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Genetic variation in three North American barn owl (Tyto alba) populations using DNA fingerprinting McLarty, Joanne Ruth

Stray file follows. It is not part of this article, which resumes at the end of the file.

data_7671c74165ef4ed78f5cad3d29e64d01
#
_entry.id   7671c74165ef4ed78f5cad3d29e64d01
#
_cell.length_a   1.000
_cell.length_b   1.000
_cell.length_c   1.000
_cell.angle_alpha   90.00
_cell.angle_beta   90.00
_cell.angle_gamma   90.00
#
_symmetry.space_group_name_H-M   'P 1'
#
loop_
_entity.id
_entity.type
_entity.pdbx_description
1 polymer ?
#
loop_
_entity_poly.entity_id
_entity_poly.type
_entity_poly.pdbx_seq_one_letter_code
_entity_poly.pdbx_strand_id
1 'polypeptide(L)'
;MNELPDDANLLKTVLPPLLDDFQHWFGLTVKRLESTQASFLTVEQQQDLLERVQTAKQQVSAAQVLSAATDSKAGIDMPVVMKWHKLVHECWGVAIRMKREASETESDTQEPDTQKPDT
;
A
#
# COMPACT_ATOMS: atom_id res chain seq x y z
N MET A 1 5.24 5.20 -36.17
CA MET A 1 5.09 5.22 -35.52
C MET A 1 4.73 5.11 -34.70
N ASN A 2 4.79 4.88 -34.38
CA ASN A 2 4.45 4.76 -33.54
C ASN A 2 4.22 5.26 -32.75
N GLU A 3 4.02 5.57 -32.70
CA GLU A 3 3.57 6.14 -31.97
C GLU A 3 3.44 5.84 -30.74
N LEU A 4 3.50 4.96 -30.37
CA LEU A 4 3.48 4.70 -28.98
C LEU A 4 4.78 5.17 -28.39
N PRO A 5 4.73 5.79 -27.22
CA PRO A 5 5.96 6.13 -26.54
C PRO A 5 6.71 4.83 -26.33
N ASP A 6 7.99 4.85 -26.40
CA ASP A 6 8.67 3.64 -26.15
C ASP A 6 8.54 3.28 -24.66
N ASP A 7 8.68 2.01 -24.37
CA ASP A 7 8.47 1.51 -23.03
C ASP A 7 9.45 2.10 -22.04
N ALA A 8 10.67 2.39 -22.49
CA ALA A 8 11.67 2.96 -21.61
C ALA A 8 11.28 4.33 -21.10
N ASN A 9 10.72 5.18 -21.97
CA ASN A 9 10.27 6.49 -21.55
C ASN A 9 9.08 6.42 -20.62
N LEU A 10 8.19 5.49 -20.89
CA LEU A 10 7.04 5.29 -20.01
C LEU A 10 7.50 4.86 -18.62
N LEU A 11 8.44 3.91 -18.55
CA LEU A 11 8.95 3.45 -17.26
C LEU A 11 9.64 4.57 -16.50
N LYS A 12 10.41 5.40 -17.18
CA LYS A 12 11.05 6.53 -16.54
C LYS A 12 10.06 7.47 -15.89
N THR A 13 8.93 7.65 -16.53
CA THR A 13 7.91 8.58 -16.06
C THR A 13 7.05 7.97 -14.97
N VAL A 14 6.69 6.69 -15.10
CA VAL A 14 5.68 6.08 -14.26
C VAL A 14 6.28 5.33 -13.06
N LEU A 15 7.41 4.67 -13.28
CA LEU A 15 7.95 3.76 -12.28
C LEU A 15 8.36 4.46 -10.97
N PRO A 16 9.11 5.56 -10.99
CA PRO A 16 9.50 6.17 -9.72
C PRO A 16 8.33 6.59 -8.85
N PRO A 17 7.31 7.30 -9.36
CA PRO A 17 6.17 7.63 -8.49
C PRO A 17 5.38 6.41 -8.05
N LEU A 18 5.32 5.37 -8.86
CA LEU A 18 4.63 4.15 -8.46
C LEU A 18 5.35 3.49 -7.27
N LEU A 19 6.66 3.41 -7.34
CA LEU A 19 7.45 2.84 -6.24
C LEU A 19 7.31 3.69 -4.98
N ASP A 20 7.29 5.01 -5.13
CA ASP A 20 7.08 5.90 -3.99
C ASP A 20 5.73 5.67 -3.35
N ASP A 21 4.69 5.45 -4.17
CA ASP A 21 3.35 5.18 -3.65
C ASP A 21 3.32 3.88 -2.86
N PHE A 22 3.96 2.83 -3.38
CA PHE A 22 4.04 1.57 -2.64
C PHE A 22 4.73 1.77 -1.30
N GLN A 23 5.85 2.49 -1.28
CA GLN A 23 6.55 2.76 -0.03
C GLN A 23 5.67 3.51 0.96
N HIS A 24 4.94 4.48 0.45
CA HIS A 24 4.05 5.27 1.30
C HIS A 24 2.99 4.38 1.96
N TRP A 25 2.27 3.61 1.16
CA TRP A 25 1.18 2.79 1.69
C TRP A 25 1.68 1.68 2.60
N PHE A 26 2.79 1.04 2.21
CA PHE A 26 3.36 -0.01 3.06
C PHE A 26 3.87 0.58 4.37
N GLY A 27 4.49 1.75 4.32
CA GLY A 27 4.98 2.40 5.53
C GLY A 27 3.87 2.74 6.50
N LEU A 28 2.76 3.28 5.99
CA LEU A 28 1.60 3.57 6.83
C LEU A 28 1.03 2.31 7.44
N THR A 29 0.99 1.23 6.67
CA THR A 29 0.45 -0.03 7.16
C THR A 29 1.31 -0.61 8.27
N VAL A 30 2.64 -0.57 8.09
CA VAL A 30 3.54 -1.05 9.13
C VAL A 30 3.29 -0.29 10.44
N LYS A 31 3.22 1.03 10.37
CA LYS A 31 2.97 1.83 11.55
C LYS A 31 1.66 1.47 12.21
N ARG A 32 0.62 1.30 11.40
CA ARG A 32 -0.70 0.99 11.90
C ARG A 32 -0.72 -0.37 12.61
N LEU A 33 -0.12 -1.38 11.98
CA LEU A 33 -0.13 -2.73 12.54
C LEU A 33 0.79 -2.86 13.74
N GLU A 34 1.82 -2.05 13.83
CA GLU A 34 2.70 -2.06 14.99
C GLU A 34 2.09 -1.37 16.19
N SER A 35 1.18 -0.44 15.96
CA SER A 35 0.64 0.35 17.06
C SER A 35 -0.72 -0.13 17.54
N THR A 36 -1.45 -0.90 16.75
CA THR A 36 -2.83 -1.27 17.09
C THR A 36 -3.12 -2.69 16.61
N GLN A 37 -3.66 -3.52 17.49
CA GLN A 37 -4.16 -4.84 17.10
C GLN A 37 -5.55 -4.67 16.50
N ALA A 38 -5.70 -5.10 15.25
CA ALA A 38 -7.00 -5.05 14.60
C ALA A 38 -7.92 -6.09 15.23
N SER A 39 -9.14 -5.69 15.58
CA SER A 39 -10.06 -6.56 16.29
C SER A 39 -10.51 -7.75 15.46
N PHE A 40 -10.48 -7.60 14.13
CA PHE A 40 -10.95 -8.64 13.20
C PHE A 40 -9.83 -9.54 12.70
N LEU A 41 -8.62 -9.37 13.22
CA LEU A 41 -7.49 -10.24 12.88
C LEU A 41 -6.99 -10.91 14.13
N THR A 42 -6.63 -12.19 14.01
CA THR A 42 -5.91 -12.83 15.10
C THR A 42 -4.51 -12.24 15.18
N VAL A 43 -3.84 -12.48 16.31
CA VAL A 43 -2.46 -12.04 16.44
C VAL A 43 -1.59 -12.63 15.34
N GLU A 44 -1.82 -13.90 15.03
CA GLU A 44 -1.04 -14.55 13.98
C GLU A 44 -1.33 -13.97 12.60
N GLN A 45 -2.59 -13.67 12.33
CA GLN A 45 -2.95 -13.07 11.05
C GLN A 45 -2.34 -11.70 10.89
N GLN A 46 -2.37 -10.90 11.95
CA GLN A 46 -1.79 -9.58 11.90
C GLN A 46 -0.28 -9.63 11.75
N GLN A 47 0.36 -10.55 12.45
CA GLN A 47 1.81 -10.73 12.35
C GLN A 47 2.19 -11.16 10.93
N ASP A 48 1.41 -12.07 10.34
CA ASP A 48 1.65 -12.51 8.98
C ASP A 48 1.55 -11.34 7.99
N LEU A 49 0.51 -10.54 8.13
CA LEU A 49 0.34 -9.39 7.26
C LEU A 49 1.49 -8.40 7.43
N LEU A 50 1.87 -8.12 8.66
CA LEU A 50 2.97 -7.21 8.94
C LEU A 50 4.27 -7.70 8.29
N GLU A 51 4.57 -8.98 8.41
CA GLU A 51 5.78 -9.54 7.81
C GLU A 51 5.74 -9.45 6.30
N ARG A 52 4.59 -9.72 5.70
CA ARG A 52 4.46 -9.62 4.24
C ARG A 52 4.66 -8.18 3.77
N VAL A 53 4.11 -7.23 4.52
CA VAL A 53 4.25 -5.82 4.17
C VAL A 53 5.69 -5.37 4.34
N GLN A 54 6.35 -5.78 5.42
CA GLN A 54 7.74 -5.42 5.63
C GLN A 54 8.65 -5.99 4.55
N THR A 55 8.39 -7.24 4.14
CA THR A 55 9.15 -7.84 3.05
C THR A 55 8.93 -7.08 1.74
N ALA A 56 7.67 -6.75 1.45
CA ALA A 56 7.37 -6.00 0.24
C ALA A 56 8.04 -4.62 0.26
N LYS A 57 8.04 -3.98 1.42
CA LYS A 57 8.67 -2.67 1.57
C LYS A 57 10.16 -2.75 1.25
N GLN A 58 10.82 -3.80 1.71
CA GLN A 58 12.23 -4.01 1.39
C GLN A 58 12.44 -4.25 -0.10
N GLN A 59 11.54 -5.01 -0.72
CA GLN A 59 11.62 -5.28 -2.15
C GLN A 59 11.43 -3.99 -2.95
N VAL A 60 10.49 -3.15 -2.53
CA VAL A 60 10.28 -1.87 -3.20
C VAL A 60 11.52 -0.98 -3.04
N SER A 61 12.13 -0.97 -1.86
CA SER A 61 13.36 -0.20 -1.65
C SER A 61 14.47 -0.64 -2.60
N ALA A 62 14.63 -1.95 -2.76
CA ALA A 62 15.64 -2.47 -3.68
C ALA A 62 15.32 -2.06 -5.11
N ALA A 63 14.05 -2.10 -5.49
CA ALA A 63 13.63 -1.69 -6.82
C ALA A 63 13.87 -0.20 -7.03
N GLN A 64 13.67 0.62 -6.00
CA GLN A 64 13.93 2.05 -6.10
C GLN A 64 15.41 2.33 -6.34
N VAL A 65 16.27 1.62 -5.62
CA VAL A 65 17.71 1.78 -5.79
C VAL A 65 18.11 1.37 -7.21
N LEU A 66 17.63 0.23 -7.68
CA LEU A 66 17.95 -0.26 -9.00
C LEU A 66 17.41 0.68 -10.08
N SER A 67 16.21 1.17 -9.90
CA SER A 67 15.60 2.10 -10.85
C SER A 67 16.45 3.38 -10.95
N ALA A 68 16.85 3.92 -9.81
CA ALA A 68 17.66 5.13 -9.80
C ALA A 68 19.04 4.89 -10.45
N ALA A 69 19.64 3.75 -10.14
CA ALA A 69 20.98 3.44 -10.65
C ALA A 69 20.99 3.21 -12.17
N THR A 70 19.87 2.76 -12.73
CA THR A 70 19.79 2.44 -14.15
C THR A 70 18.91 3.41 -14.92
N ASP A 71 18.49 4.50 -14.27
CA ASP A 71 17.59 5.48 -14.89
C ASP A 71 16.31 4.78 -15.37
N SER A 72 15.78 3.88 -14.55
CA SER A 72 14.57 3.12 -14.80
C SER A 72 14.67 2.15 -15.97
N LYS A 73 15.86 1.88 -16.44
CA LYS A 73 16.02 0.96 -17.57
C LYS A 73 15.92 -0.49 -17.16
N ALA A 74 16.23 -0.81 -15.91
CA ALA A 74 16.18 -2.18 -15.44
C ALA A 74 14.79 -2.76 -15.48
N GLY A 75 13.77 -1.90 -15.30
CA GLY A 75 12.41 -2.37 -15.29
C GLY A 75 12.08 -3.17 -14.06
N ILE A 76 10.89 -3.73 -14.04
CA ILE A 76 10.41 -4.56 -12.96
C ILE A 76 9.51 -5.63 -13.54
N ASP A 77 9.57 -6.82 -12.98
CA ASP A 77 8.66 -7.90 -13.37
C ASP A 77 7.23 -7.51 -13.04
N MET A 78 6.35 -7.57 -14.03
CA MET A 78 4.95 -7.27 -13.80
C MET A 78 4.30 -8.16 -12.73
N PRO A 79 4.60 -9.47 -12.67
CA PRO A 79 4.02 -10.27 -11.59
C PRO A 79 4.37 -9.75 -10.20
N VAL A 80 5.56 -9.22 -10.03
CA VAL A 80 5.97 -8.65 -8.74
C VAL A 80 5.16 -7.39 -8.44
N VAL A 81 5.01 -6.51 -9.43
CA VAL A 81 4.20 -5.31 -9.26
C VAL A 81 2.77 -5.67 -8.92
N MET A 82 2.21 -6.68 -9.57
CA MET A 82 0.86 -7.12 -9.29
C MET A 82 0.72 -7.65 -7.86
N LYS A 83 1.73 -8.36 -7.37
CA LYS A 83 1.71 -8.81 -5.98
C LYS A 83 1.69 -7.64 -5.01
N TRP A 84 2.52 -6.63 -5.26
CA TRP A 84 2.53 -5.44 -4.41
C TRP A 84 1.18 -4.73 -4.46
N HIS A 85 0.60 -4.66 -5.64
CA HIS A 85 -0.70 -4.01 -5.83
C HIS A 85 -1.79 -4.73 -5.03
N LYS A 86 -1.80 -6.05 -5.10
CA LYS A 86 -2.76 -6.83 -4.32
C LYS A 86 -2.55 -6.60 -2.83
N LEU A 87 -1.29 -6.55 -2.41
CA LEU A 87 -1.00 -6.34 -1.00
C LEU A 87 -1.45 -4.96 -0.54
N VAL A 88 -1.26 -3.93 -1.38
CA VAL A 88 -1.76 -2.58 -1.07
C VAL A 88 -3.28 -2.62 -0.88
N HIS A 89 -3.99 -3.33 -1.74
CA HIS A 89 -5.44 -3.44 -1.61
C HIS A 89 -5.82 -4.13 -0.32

I studied the genetic diversity of a small population of common barn owls (Tyto alba) in British Columbia (BC), Canada. DNA fingerprinting was employed to assess the level of genetic variation in the BC population compared to two other barn owl populations in North America, California and Utah. Two different multilocus probes, Jeffreys' 33.15 and per, were used with the restriction enzyme Haelll. These probes yielded sufficient variation at minisatellite loci to assess the general level of relatedness both within and between populations. The number of scorable bands on each fingerprint was significantly higher when probed with per than when probed with Jeffreys' 33.15, but both probes resulted in similar band sharing patterns, and neither showed any apparent linkage. Band sharing between each pair of individuals on a gel was calculated as In^Kjif^ + nB),' where nA and wB are the number of bands in the fingerprints of individuals A and B, and nA B is the number of bands shared by A and B. Band sharing coefficients were significantly higher in the BC barn owl population than in the California or the Utah populations, indicating less genetic variation in the BC population compared to the other two. Between population band sharing was highest between Utah and California, reflecting more genetic similarity between those two populations. The results indicated that the genetic variation in the BC population is still within the range of other viable populations. Levels of organochlorine and PCB residues in barn owl livers also have dropped consistently since 1975 (Appendix 1). To conserve Canada's barn owls, it will be important to continue monitoring genetic variation in the BC population and to maintain barn owl habitat in the Fraser Valley.

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